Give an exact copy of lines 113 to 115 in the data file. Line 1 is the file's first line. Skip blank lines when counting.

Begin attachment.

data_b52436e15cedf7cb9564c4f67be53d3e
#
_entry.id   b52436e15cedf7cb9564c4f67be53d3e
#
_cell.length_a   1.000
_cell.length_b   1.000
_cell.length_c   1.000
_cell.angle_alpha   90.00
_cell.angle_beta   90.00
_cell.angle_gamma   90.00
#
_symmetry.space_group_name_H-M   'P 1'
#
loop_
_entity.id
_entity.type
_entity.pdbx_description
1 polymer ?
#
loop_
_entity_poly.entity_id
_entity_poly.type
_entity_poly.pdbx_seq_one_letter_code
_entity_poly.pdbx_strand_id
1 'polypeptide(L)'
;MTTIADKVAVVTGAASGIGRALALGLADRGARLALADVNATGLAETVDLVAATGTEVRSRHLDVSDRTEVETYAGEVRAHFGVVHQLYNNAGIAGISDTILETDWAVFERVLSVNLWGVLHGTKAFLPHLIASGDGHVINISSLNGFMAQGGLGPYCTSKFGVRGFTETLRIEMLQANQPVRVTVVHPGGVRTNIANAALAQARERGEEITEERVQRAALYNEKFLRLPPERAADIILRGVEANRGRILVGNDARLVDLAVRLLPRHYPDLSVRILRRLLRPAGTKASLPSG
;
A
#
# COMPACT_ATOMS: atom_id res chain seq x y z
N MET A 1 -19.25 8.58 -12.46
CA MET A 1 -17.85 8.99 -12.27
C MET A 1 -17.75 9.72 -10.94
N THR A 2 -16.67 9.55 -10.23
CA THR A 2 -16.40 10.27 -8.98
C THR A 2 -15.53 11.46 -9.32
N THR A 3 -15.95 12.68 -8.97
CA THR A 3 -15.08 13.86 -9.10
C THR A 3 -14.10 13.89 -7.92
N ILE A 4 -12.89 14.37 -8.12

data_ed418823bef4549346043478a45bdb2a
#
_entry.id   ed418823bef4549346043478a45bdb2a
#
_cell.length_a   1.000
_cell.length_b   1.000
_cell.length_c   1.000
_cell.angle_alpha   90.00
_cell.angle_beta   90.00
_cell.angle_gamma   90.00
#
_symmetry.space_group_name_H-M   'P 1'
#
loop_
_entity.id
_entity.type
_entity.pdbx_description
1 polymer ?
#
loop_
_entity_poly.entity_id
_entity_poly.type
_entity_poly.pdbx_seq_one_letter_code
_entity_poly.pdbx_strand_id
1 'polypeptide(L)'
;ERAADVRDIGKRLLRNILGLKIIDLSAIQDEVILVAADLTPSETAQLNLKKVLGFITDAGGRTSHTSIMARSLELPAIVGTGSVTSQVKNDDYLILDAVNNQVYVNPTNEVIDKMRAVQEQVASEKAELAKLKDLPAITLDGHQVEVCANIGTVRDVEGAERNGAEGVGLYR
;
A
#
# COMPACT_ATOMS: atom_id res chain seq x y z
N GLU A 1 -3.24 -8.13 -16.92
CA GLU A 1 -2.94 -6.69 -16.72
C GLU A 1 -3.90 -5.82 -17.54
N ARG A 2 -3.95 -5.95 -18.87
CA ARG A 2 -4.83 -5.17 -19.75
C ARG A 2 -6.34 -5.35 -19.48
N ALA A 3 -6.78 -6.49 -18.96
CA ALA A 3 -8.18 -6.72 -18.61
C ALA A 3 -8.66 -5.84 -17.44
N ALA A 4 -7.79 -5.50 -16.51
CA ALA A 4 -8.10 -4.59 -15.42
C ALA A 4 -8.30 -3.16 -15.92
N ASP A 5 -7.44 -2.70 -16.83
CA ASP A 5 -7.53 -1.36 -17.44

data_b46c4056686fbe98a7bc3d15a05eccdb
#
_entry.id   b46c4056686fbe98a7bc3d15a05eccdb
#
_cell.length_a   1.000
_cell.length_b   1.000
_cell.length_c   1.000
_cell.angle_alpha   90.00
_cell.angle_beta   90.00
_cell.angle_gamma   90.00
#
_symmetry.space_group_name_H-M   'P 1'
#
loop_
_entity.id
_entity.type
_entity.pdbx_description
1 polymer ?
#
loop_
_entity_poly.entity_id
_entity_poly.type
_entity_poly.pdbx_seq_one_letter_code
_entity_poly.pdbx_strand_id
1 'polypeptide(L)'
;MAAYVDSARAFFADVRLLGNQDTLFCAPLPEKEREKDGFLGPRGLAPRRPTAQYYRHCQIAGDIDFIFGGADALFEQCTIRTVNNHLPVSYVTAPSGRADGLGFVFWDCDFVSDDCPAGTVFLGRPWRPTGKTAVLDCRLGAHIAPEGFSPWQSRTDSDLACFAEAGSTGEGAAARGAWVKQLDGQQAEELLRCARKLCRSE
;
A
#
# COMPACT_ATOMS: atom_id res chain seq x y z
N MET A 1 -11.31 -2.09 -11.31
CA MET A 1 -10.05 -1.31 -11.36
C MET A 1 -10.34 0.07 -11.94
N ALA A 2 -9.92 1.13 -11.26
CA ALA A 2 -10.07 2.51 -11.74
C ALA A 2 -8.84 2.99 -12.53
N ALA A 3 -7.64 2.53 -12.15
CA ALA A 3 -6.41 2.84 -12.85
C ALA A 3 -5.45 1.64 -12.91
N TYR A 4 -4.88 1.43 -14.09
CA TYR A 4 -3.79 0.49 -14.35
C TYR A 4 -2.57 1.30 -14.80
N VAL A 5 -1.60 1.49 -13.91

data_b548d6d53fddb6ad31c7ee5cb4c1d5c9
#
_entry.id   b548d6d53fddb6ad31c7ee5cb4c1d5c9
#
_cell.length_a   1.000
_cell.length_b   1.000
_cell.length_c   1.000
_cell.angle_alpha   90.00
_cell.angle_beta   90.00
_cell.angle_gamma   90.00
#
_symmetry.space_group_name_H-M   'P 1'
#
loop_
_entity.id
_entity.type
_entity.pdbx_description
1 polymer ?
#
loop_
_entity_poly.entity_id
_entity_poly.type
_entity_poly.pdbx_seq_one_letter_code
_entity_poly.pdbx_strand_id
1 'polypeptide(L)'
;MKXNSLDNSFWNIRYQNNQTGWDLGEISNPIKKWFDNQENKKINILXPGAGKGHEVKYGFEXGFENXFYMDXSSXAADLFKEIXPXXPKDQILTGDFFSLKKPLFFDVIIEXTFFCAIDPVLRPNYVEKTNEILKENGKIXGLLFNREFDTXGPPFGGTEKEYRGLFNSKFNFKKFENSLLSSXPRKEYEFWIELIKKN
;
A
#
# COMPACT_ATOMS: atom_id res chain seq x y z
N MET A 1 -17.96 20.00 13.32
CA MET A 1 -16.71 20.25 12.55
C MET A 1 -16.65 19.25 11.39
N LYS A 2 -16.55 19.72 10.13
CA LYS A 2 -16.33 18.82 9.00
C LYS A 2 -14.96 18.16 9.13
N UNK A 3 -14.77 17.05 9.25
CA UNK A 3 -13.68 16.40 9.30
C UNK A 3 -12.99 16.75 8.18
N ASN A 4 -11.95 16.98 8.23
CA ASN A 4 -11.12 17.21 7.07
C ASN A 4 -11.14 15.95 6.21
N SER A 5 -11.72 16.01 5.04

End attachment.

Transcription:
#
# COMPACT_ATOMS: atom_id res chain seq x y z
N MET A 1 -11.31 -2.09 -11.31